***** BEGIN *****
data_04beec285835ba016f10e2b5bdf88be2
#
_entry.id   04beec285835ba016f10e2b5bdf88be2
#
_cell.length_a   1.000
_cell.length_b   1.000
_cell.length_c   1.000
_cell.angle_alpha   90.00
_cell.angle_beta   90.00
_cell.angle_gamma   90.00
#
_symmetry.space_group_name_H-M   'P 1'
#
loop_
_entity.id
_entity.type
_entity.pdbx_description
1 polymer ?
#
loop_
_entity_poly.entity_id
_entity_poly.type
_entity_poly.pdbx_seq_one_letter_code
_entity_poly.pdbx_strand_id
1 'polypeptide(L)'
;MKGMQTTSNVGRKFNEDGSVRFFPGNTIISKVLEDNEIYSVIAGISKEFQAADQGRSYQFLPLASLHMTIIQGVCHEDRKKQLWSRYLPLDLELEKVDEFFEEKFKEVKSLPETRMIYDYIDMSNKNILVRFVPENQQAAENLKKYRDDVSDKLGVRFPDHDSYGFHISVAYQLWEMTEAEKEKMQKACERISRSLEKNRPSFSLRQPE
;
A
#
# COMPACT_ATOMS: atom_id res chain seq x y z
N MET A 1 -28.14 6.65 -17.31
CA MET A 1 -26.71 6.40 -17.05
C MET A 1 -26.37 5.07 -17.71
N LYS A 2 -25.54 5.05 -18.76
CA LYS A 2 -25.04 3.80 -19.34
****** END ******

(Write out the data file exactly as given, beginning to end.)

data_04beec285835ba016f10e2b5bdf88be2
#
_entry.id   04beec285835ba016f10e2b5bdf88be2
#
_cell.length_a   1.000
_cell.length_b   1.000
_cell.length_c   1.000
_cell.angle_alpha   90.00
_cell.angle_beta   90.00
_cell.angle_gamma   90.00
#
_symmetry.space_group_name_H-M   'P 1'
#
loop_
_entity.id
_entity.type
_entity.pdbx_description
1 polymer ?
#
loop_
_entity_poly.entity_id
_entity_poly.type
_entity_poly.pdbx_seq_one_letter_code
_entity_poly.pdbx_strand_id
1 'polypeptide(L)'
;MKGMQTTSNVGRKFNEDGSVRFFPGNTIISKVLEDNEIYSVIAGISKEFQAADQGRSYQFLPLASLHMTIIQGVCHEDRKKQLWSRYLPLDLELEKVDEFFEEKFKEVKSLPETRMIYDYIDMSNKNILVRFVPENQQAAENLKKYRDDVSDKLGVRFPDHDSYGFHISVAYQLWEMTEAEKEKMQKACERISRSLEKNRPSFSLRQPE
;
A
#
# COMPACT_ATOMS: atom_id res chain seq x y z
N MET A 1 -28.14 6.65 -17.31
CA MET A 1 -26.71 6.40 -17.05
C MET A 1 -26.37 5.07 -17.71
N LYS A 2 -25.54 5.05 -18.76
CA LYS A 2 -25.04 3.80 -19.34